Sunday, June 09, 2002

Ward wins Boomtown 500

By a nose at Texas in another incredible finish

AP Sports Writer

        FORT WORTH, Texas — Jeff Ward shook his fist in the air, not even knowing if he had beaten Al Unser Jr. to the finish line.

        “I couldn't tell, but I shook it anyway because it was fun,” Ward said.

        But Ward had overtaken Unser just inches from the line Saturday night to win the Boomtown 500 in another incredible finish at Texas Motor Speedway.

        Ward never led until he beat Unser, who had the preferred inside line, by a nose — just .0111 seconds — in the closest finish in Indy Racing League history. That broke the record set at Texas just last fall.

        Going into the final lap, Ward all of a sudden got up to Unser after having been with the front pack for the last few laps.

        “It was kind of a blur,” Ward said. “On the backstretch, I came off the turn better than I had all night. He tried to stay down low and didn't want to give me inside. I kept inching around the outside, going "Come on, Come on.' I don't know where that push came from.”

        That push came from Airton Dare, who finished third, just .0595 seconds behind Ward.

        It was Ward's first win in 51 IRL starts, his sixth for Chip Ganassi Racing.

        “This is a turnaround point. We can look forward now,” he said.

        Helio Castroneves, who has won the last two Indianapolis 500s, finished fourth.

        The front pack of cars all had to make splash-and-go for fuel stops between laps 190-192 of the 200-lap race on the 1 1/2-mile, high-banked quadoval where the IRL ran its 10th race, more than any other track.

        Castroneves, up to speed faster having pitted a lap before Unser, flew by the fellow two-time Indy 500 winner to take the lead on lap 195, but Unser went high on the backstretch two laps later and went back in front.

        “My heart sank at the checkered flag. I knew he had gotten me,” Unser said. “I have no regrets on the last lap. I was committed to the inside line. I didn't do anything different than I had the whole race.”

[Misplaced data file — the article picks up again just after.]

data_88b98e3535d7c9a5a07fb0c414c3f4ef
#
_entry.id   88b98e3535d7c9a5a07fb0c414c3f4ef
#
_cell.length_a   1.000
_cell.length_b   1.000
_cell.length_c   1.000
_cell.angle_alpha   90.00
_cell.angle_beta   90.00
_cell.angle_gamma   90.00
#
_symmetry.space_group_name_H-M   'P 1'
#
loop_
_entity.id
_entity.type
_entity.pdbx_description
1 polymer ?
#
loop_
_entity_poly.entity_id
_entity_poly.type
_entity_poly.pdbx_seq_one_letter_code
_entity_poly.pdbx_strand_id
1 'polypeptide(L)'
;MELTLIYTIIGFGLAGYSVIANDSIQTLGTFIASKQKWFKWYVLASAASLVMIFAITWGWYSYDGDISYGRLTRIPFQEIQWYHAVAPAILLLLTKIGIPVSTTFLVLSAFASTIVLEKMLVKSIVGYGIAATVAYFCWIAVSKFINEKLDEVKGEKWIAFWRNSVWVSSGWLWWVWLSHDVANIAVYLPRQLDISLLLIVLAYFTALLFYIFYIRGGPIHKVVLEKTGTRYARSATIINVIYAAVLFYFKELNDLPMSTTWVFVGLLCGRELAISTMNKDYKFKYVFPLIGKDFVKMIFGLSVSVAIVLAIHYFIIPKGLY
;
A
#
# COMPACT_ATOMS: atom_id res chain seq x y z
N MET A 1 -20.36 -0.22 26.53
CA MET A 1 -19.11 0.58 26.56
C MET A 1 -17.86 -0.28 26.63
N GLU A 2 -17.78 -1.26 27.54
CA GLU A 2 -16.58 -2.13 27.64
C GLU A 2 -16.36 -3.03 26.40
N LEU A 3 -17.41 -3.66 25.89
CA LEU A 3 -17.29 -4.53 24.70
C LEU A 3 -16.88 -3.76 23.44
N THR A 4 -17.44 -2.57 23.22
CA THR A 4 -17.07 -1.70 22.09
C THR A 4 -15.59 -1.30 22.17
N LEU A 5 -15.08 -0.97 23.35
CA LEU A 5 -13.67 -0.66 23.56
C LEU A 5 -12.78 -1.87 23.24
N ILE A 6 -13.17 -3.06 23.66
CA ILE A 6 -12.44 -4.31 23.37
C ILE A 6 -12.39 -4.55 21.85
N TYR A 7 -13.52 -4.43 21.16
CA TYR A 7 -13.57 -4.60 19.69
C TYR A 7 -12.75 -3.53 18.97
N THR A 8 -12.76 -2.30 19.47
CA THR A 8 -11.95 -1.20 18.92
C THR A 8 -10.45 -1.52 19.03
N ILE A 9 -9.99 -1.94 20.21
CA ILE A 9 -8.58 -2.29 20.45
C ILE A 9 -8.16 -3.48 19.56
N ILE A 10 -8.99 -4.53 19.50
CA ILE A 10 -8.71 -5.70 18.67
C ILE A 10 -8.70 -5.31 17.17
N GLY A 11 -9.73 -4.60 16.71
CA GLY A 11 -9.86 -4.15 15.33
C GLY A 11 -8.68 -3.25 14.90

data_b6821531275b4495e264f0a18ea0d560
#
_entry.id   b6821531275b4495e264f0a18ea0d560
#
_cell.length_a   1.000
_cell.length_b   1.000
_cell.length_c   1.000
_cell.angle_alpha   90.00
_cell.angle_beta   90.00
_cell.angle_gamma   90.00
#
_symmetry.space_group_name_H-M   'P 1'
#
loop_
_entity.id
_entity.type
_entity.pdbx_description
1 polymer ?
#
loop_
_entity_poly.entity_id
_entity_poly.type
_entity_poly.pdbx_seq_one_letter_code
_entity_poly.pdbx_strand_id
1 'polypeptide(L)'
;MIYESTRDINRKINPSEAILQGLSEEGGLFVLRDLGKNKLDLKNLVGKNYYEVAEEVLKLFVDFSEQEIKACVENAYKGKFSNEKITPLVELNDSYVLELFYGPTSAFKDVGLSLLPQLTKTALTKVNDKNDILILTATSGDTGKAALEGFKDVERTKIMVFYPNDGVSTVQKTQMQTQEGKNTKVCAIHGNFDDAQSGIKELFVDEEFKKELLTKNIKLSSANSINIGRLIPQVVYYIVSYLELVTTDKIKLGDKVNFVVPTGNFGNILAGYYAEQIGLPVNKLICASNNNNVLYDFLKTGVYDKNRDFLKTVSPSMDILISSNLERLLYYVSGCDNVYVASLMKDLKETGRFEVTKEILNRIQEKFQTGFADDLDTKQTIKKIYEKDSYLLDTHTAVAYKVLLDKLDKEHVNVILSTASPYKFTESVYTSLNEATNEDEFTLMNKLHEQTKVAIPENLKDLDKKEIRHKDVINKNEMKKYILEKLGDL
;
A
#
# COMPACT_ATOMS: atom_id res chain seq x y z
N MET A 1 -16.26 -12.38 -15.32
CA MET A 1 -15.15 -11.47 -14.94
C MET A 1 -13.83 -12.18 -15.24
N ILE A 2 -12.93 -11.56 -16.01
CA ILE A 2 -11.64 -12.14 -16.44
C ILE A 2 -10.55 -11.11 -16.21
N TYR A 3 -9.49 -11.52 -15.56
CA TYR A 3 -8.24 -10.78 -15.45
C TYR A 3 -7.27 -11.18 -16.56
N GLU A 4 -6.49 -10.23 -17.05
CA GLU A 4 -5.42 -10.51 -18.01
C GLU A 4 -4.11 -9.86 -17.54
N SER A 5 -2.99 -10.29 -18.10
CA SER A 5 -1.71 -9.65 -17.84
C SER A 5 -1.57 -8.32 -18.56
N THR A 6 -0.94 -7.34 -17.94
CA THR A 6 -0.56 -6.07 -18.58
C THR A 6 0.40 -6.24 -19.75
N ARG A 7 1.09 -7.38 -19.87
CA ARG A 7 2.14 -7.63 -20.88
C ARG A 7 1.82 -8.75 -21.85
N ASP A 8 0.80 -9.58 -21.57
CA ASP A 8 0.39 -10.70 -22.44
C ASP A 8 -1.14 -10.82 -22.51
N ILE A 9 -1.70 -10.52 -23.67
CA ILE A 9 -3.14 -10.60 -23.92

Tomas Scheckter, the rookie driver who led 85 laps at Indianapolis 500 before suddenly sliding up the track and into the wall on the 173rd of 200 laps, led 107 laps off the pole at Texas, but failed to finish for the fifth straight race.

        Even though he was without radio contact with his pit the entire race, Scheckter was still leading when he went into the pit at the end of lap 160 for his last scheduled stop. But he never returned to the track because of a clutch problem.

        “I knew my clutch was going. We needed to get out one last time and the car stalled,” said Scheckter, who finished 17th. “I don't know what I have to do to win a race.”

        Scott Sharp was trying to become the first IRL driver to win the same race three consecutive times. That bid ended when Sharp experienced a suspension problem, a huge puff of smoke coming out of his rear as he crossed the line on the 96th lap.

        Sharp started 16th, but after changing tires during the first caution just nine laps into the race, he took the lead on lap 56 when the rest of the pack made green flag stops. His lead lasted only until he had to pit 14 laps later.

        Scheckter led three times, going the front for the last time on lap 130 during the last of four cautions.

        That caution was for an accident involving his car owner, Eddie Cheever Jr., and defending IRL champion Sam Hornish Jr., who won at Texas last fall in what was the closest 1-2-3 finish in the 7-year-old series.

        While they were battling for fifth place on the 126th lap, Cheever moved underneath and his right front tire clipped Hornish's left rear. Both cars spun and crashed hard into the wall.

        “I had a place to go and I was there,” Cheever said. “It was tight and we touched. It's a pity because we were both moving up.”

        Hornish, who spent much of the first half of the race on Scheckter's tail, was coming back from a lost tire when the wreck occurred.

        Hornish beat Scheckter out of the pit on the third caution, but as soon as he got back on the track reported he had problems with his right rear. As he came toward the fourth turn toward the pit, the wheel popped off.

        When the race went green again on lap 101, Hornish had to drop to 15th, the end of the lead lap.

        Scheckter, who won the pole with a speed of 220.146 mph, led the first 52 laps, not giving up to the lead until his first pit stop. Cheever had started on the front row with his driver, the 21-year-old son of 1979 Formula One champion Jody Scheckter.

        “Once again we had the fastest cars on the track, and once again we failed to execute,” said Cheever. “Things have to turn in our favor soon.”

        There were nine leaders with Unser leading 38 laps and Shigeaki Hattori 28.

        Sharp won last June, finishing under caution after avoiding a wreck that took Cheever and Greg Ray out of the race after the trio had gone side-by-side and three-wide for most of the last 40 laps.

        The previous year, Sharp beat Robbie McGehee by .059 seconds. That was then the closest finish in IRL history, and then Sharp finished .0188 seconds, or a nose, behind Hornish last fall.


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